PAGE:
The article mentions that Hancock sent a formal letter of resignation after receiving the elders’ ultimatum in hopes of solving the dispute. She said she fears for her 20-year-old son and 18-year-old daughter if the church carries out its threat.

“I don’t really care what they do to me. But I am concerned about my children sitting in church with their mother being crucified by the church that they trust,” she said. “I am very concerned about how it would affect them.”

Which leaves me with 3 questions for Rebecca:

1) Then, why didn’t you think about your children before you started having sex with a man to whom you weren’t married?

2) If you’re so concerned with how it would affect your children, then why did you tell the whole world? 

3) Was getting revenge on Grace Community Church worth the price your kids–and you–are now having to pay?

Maybe, this story reveals more about the woman a church has decided to discipline that it reveals about a church a woman was trying to criticize.


5 responses to Florida Woman Says Former Church Plans to Make Her Sins Public


    You’re right. There is great inconsistency in this story – room to make us believe we’re not getting the whole picture.
    Still, it will force us all to think about how we would want our elders to handle a similar situation. We have to learn from any mistakes made and refine our thinking, not over-react to any fallout from this news story.
    I was pleasantly surprised that the Fox article included commentary from a conservative theologian who seems to have handled himself well.



    Thank you for defending the church’s biblical standard. Pastor Christmas is a godly man committed to the purity of the church.


    What an interesting situation. It is difficult to make much of any judgement in this situation because there are so many unknowns. One unknown is the character of the Elders at her church.

    However, I know the character of the elders at my church. Based on that, I would have to say if the elders at my Church sent me such a letter–even after I had left the membership–I would reach the conclusion that they really love me.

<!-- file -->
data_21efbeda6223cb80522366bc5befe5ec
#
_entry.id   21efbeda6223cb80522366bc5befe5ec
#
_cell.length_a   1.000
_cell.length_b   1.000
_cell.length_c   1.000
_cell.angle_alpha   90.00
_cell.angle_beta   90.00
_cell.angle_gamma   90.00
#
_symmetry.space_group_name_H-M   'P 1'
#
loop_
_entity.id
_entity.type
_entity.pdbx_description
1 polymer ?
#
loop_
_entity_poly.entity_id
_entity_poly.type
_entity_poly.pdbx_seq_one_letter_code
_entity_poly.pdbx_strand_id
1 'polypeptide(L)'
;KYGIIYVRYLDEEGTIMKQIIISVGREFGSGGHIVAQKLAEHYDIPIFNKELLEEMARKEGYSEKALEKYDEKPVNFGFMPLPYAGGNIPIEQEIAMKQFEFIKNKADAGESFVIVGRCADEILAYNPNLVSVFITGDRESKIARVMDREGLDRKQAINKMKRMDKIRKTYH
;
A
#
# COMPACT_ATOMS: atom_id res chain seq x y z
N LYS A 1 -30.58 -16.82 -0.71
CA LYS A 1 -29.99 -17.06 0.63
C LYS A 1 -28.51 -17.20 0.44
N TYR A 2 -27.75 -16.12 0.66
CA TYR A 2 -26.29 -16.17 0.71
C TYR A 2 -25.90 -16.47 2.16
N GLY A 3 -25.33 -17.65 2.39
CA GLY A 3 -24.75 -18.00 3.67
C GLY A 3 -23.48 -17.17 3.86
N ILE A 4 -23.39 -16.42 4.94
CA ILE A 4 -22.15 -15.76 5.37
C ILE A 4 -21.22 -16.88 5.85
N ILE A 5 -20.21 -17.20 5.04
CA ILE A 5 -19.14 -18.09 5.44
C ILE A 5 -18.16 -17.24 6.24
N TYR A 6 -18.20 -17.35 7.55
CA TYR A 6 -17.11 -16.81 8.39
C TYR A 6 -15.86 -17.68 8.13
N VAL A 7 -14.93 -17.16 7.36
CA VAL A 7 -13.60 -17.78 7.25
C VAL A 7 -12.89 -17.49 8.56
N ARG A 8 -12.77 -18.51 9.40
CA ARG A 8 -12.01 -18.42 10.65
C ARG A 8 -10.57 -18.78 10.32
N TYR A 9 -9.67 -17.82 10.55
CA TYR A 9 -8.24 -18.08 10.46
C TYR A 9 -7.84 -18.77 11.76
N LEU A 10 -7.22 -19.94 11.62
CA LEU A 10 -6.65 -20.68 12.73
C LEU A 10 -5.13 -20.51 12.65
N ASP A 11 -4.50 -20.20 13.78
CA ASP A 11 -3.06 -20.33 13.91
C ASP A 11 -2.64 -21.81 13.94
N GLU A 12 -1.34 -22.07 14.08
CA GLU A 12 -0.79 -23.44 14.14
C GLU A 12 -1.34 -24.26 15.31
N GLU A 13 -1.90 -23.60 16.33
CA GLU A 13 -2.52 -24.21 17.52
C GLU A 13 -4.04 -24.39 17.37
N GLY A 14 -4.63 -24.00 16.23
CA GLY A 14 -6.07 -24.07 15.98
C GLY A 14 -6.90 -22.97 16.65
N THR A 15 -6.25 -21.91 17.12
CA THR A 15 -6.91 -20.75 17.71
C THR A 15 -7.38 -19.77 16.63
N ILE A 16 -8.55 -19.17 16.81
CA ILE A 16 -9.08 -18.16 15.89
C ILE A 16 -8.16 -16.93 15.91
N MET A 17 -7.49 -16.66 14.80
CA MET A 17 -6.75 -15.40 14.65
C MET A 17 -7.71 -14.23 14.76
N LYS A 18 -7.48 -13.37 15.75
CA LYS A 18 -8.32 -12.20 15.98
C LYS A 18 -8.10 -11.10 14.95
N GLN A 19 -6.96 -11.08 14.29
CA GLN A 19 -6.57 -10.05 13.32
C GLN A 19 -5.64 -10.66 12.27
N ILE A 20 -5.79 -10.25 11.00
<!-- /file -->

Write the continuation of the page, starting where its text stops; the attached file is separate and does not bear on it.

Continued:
The easy thing to do would be to just drop it and let a sleeping dog lie (No pun intended). But their decision to press-on gives the appearance of a deep love for her.


    Haven’t talked to you in a long time!!! =) I hope (know!) you are all doing well! The three questions you posed at the end really bring it all into focus, I believe. Those are the same questions that Cameron and I were asking when we first learned of the story. As always, it’s good to hear your thoughts. Merry Christmas!!!


    I read what you had to say but am disgusted with how the church handled the situation. I just think of the women about to be stoned and Jesus confronting the men there and stating that those who have not sinned this sin can throw the first stone.

    When something it discussed in private, it is of great violation and I feel for the woman and she chose to reveal how poorly this church was handling her situation. She is choosing to speak up and say that this isn’t write.

    When she left, if they wanted to show love to her, they should have approached her as Christ would have. Not coming to punish her, not trying to humiliate her but to show love and acceptance.

    No one should attack her for revealing the wrong of this church. Her privacy was violated and her wishes ignored. She stood up and is letting people know what is going on and that takes a LOT of strength.